.. read more over @ allmusic
Some of his recognition’s:
- October 27, 1975: Bruce Springsteen appears simultaneously on the covers of Newsweek and Time
- Polar Music Prize in 1997.
- Inducted into the Rock and Roll Hall of Fame, 1999.
- Inducted into the Songwriters Hall of Fame, 1999.
- Inducted into the New Jersey Hall of Fame, 2007.
- “Born to Run” named “The unofficial youth anthem of New Jersey” by the New Jersey state legislature; something Springsteen always found to be ironic, considering that the song “is about leaving New Jersey”.
- The minor planet 23990, discovered September 4, 1999, by I. P. Griffin at Auckland, New Zealand, was officially named in his honor.
- Ranked No. 23 on Rolling Stone magazine’s 2004 list of the 100 Greatest Artists of All Time.
- Ranked No. 36 on Rolling Stone magazine’s 2004 list of the 100 Greatest Singers Of All Time.
- Made Time magazine’s 100 Most Influential People Of The Year 2008 list.
- Won Critic’s Choice Award for Best Song with “The Wrestler” in 2009.
- Performed at the Super Bowl XLIII half time show.
- Kennedy Center Honors, 2009.
- Rolling Stone magazine also ranked 8 out of 16 Springsteen’s studio albums in their 500 Greatest Albums Of All Time list.
- Rolling Stone magazine ranked “Born to Run” and “Thunder Road” in its 500 Greatest Songs Of All Time list, in 21st and 86th, respectively.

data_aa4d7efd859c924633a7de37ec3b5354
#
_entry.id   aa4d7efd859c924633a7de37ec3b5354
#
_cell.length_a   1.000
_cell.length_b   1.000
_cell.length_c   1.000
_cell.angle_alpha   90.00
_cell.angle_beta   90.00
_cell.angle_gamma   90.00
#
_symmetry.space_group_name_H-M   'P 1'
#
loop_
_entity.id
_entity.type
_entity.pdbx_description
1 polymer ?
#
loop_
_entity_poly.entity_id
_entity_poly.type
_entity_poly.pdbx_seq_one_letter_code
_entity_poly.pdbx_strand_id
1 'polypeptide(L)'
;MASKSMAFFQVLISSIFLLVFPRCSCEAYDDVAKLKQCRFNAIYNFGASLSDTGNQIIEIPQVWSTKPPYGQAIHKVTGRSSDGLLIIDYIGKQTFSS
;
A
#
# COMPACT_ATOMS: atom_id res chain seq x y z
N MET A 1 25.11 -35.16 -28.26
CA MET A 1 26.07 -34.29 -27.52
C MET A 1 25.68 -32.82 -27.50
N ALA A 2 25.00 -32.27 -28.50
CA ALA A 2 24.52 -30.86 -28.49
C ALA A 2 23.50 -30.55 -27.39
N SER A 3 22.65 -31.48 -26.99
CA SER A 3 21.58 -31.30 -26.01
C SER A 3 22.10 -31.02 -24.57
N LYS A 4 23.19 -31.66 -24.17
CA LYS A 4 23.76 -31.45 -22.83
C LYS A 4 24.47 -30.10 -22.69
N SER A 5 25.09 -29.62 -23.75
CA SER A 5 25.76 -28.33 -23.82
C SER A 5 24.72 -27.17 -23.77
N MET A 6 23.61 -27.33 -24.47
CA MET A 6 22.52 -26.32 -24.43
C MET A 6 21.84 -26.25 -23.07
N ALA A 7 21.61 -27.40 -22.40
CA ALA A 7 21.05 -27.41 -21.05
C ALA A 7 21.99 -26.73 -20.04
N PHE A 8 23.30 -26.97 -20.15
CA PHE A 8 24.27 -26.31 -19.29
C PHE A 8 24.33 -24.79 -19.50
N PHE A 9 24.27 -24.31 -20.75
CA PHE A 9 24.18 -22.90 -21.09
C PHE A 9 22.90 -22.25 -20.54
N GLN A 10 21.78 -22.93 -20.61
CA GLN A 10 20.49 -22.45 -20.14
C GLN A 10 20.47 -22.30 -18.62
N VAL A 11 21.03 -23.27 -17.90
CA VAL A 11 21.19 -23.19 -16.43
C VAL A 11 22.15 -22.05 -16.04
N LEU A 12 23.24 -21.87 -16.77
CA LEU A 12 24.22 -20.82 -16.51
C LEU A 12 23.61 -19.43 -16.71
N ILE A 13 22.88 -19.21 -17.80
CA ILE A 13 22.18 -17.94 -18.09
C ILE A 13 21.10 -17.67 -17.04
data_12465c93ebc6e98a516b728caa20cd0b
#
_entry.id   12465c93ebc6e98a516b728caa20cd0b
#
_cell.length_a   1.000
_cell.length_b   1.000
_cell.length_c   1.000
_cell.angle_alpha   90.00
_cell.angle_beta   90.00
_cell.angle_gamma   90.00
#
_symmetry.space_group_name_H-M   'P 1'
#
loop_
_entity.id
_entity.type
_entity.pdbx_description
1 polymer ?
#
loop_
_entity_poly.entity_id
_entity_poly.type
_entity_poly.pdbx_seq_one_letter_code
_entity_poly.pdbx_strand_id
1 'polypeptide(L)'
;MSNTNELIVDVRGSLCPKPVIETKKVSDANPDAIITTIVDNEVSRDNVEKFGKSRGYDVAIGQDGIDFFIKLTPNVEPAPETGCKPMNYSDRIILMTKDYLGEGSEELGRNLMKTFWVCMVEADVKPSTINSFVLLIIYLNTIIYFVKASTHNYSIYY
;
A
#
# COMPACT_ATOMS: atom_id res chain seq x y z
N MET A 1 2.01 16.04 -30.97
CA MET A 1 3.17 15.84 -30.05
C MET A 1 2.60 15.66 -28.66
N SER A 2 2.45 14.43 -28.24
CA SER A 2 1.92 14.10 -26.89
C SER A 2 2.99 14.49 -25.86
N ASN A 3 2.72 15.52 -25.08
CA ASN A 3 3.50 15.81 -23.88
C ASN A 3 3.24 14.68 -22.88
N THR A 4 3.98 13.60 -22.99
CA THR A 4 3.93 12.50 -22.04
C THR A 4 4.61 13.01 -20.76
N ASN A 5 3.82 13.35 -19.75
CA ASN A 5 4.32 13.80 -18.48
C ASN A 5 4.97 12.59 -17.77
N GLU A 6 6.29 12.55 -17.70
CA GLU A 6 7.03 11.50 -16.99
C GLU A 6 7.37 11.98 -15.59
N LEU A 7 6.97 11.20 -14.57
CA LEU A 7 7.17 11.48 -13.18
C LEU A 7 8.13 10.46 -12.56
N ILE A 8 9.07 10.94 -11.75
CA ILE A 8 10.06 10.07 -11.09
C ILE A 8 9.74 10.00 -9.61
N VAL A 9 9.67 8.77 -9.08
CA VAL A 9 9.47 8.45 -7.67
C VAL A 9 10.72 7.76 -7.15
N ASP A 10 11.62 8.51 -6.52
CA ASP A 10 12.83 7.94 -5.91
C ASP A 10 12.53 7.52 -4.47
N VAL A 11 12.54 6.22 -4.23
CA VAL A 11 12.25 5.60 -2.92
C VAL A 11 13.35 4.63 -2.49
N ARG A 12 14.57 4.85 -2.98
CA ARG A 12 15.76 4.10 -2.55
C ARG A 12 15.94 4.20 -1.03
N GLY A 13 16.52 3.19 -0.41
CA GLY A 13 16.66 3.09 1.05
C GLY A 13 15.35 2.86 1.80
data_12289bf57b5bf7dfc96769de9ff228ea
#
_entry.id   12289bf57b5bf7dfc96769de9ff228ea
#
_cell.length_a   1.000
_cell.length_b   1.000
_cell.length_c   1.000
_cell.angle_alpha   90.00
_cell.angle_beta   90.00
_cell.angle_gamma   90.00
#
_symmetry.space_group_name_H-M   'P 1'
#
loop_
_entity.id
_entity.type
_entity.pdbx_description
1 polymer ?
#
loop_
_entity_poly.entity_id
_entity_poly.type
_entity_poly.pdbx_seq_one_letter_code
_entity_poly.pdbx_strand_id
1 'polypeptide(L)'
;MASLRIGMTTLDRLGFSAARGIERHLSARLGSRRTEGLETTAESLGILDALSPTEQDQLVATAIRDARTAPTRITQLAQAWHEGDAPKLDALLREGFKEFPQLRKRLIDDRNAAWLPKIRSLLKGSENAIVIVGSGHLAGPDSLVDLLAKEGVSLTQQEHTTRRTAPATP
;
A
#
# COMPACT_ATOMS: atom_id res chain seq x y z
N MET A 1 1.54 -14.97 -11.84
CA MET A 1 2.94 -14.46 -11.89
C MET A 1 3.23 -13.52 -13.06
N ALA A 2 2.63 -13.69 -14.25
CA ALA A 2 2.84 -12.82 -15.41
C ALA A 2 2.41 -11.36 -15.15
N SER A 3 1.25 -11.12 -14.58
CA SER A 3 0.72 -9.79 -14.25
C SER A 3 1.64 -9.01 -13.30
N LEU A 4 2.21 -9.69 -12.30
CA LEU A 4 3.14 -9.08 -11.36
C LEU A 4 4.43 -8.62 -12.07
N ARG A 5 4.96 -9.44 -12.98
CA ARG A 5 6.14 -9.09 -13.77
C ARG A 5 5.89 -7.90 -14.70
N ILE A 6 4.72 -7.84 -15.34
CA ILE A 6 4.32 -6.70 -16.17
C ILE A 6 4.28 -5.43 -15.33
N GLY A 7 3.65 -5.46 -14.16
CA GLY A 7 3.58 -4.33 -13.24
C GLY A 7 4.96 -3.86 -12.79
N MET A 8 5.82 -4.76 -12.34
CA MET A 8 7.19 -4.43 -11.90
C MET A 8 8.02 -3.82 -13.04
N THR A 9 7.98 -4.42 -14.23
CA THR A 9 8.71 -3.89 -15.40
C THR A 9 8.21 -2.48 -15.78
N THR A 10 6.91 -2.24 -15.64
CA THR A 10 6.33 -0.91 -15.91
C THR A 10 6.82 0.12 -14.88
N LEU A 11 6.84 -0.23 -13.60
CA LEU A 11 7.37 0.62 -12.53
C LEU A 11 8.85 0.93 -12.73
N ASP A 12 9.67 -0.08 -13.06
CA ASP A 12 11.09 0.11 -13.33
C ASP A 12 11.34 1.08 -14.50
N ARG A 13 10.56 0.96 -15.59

- Forbes ranked him 6th in The Celebrity 100 in 2009
- John Steinbeck Award
- Named 2013 MusiCares Person of the Year
We will post some Bruce Springsteen lists later today / tomorrow.
Thunder Road – live @ Hammersmith 1975:
Atlantic City Live:
Album of the day – Hammersmith Odeon London ’75:
Other September 23:
September 23 might be the “best” day for a “Music calendar dude”… just look at the list:
- Ray Charles Robinson (September 23, 1930 – June 10, 2004), was an American musician known by his shortened stage name Ray Charles (to avoid confusion with champion boxer Sugar Ray Robinson.) He was a pioneer in the genre of soul music during the 1950s by fusing rhythm and blues, gospel, and blues styles into his early recordings with Atlantic Records. He also helped racially integrate country and pop music during the 1960s with his crossover success on ABC Records, most notably with his Modern Sounds albums. While with ABC, Charles became one of the first African-American musicians to be given artistic control by a mainstream record company. Frank Sinatra called Charles “the only true genius in show business.”